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Although exotic species may have a negative impact on native organisms, they can in some cases provide abundant resources. Use of these resources may have important implications for habitat use, movement, and space requirements of native animals, and ultimately for population dynamics. We describe the diet of a population of the narrowly endemic Cauca Guan (Penelope perspicax) in the Colombian Andes. This guan demonstrates plasticity in its eating habits, feeding on an exotic tree species during periods of food scarcity. Based on direct observations and analysis of fecal samples over a one-year cycle, we found that guans fed on 89 species of fruits but also included foliage, flowers, and invertebrates in their diets. Guans fed on fruit species in proportion to their availability but favored some species with high fruit production or prolonged fruiting. Fruit availability, measured both in numbers of species and biomass, varied throughout the year, with a low in September–December. During the period of low fruit availability, guans congregated in large numbers at a Chinese ash (Fraxinus chinensis) plantation, where they fed on young leaves in large quantities. Ash was planted at this site over 40 years ago as part of a reforestation program, and plantations are invaded by native vegetation. Guans are abundant at this site, and seasonal consumption of ash foliage, a concentrated and abundant food source, may have influenced local population dynamics.
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Lower Caquetá river, southeastern Colombia, intensive surveys were carried out in order to locate other remaining populations of the species, and to estimate their size and status for planning a program in which biologists and local people could work together to protect the species, critically endangered in Colombia. By doing line transects, density and population size were calculated for every surveyed site where the species was found. In Mintí island, where density is 19 ind/km2, population may reach up to 140 individuals. Density is higher in Amaure island but, as its area is only about 1.2 km2, no more than 35 individuals could be living there while, in El Brazuelo island, there are only about 20 individuals. The discovery of these new populations in Colombia improves conservation opportunities for the Wattled Curassow but it does not change the status for the species which remains critically endangered.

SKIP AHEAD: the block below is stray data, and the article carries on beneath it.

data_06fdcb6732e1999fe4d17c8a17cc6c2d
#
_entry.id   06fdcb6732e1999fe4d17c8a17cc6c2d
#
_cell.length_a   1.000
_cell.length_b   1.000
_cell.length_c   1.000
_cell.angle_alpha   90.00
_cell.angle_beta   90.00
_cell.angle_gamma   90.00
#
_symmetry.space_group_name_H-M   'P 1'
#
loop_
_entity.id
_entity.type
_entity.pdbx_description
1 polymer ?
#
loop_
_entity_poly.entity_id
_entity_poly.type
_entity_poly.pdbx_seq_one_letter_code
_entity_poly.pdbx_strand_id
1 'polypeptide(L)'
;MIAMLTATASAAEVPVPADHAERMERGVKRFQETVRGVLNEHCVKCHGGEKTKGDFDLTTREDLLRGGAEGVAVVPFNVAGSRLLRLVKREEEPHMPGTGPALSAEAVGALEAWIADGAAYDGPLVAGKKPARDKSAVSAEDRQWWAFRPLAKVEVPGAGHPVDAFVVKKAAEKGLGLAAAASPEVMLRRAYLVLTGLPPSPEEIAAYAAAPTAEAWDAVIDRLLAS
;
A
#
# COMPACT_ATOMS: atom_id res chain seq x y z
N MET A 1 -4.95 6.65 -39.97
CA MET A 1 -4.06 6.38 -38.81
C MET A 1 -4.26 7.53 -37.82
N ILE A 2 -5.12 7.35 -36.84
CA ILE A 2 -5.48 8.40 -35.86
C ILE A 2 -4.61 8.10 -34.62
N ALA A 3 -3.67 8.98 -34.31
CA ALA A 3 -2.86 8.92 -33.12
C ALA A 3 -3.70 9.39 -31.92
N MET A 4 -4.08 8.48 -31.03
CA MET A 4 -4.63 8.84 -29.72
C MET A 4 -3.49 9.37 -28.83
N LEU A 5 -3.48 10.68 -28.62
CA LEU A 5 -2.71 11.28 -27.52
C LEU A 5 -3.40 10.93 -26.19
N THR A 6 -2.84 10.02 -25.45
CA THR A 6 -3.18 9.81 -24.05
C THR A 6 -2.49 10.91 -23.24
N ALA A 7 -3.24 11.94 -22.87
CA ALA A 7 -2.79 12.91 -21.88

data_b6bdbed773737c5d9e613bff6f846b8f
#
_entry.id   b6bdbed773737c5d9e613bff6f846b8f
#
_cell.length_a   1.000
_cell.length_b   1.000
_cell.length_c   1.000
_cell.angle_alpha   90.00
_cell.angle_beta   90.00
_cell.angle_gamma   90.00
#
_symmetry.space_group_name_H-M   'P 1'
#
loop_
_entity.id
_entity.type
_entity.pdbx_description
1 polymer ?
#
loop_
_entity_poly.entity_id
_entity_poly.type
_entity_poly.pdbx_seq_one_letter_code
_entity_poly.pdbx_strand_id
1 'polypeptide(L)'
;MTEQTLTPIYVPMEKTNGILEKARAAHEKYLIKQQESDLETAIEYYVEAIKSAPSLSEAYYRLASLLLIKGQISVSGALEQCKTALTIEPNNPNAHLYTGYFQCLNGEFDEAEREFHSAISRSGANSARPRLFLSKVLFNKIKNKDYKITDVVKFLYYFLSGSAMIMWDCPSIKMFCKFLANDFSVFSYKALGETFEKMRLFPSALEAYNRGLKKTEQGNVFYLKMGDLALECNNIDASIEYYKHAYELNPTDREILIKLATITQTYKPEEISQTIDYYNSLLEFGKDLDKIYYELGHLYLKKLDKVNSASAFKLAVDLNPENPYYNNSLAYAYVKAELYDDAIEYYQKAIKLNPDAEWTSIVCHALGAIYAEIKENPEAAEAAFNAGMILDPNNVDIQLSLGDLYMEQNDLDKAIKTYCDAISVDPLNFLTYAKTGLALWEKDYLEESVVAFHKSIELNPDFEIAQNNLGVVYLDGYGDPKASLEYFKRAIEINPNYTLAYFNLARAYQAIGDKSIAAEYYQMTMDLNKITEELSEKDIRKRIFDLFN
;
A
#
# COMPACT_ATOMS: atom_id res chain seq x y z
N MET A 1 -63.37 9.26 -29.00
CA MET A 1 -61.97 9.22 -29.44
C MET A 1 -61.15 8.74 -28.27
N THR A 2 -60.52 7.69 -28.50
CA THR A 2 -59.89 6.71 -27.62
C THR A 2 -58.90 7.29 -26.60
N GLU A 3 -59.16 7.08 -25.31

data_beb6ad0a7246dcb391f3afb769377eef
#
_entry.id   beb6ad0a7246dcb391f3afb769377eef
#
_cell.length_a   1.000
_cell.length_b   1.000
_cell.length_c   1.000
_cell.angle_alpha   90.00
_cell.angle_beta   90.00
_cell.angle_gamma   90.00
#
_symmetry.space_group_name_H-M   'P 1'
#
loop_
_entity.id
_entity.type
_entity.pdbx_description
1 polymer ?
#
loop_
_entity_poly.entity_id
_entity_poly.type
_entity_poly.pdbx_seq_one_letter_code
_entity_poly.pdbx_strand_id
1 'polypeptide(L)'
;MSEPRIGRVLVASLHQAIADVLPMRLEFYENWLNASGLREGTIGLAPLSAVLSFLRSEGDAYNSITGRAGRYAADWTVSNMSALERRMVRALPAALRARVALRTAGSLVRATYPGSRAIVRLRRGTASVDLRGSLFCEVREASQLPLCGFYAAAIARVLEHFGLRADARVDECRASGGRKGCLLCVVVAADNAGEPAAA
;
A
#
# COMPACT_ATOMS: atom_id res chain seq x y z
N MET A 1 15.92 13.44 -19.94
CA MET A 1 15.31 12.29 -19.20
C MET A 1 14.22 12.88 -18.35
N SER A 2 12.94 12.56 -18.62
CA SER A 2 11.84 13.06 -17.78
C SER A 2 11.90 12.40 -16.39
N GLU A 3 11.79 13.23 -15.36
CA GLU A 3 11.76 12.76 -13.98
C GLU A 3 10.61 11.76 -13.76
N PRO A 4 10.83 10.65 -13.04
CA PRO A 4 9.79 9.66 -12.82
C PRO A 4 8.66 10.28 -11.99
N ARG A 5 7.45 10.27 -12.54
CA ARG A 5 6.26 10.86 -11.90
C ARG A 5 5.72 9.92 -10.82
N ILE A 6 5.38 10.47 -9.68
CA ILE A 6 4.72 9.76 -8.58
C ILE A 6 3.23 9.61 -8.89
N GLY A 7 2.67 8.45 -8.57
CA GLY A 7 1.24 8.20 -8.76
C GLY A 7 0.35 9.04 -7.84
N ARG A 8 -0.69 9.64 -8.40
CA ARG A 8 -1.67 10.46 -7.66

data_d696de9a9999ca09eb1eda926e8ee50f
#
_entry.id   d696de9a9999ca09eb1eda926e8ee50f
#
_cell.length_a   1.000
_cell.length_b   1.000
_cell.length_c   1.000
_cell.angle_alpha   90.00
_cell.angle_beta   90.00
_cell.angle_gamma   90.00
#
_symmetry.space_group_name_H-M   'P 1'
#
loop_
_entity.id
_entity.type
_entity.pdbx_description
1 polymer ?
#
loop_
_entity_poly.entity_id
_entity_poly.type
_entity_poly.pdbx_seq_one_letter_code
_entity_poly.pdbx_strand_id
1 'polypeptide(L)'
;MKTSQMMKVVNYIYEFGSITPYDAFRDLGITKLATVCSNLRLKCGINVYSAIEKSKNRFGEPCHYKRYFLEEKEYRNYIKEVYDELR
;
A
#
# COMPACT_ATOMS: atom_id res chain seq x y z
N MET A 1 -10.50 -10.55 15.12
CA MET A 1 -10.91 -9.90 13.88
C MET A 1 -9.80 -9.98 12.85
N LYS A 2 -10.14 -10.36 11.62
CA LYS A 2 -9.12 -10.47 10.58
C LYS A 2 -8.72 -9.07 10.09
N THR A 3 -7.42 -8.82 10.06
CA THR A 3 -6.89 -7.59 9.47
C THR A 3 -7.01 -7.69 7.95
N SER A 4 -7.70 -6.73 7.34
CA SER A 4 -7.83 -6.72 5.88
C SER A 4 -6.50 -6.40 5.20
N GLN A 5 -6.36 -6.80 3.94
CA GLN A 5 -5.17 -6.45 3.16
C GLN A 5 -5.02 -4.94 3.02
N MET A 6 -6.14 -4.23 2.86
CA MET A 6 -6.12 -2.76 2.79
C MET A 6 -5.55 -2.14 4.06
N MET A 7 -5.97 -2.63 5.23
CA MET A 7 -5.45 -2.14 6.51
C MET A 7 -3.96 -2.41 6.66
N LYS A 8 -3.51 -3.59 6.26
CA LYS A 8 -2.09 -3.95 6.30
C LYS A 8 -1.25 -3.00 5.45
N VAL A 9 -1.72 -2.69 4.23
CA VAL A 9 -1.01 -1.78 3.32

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The Cracidae are a Neotropical family of 50 species of galliform birds, many of which are threatened. Through a literature review, we evaluated current knowledge of cracid food habits and established general dietary patterns. Diet has been relatively well documented for 17 species, anecdotal information is available for 19 species, and no information is available for 14 species. Fruit is the most important food category for cracids, and 672 species in all fruit types (e.g., drupes, berries, arillate fruits) are reported. For most species, the most important plant families in their diets are also the most common and diverse families in Neotropical forests. Foliage, flowers and animal foods (invertebrate and vertebrate) are also common items in cracid diets. Consumption of foliage, in particular, is widespread but folivory has not been adequately studied in these birds. Penelopinae usually pass seeds intact through the digestive tract and are potential seed dispersers. Cracinae, in contrast, have strong gizzards and usually feed on large seeds, with only small seeds passing intact. In general, cracids seem to have broad and generalist diets, although restricted diets in response to local conditions have been reported. Few studies have evaluated seasonal and habitat variations in resource availability and cracid responses to such variation. An understanding of patterns of resource use and availability is essential for understanding habitat use, space needs and population dynamics of Cracids.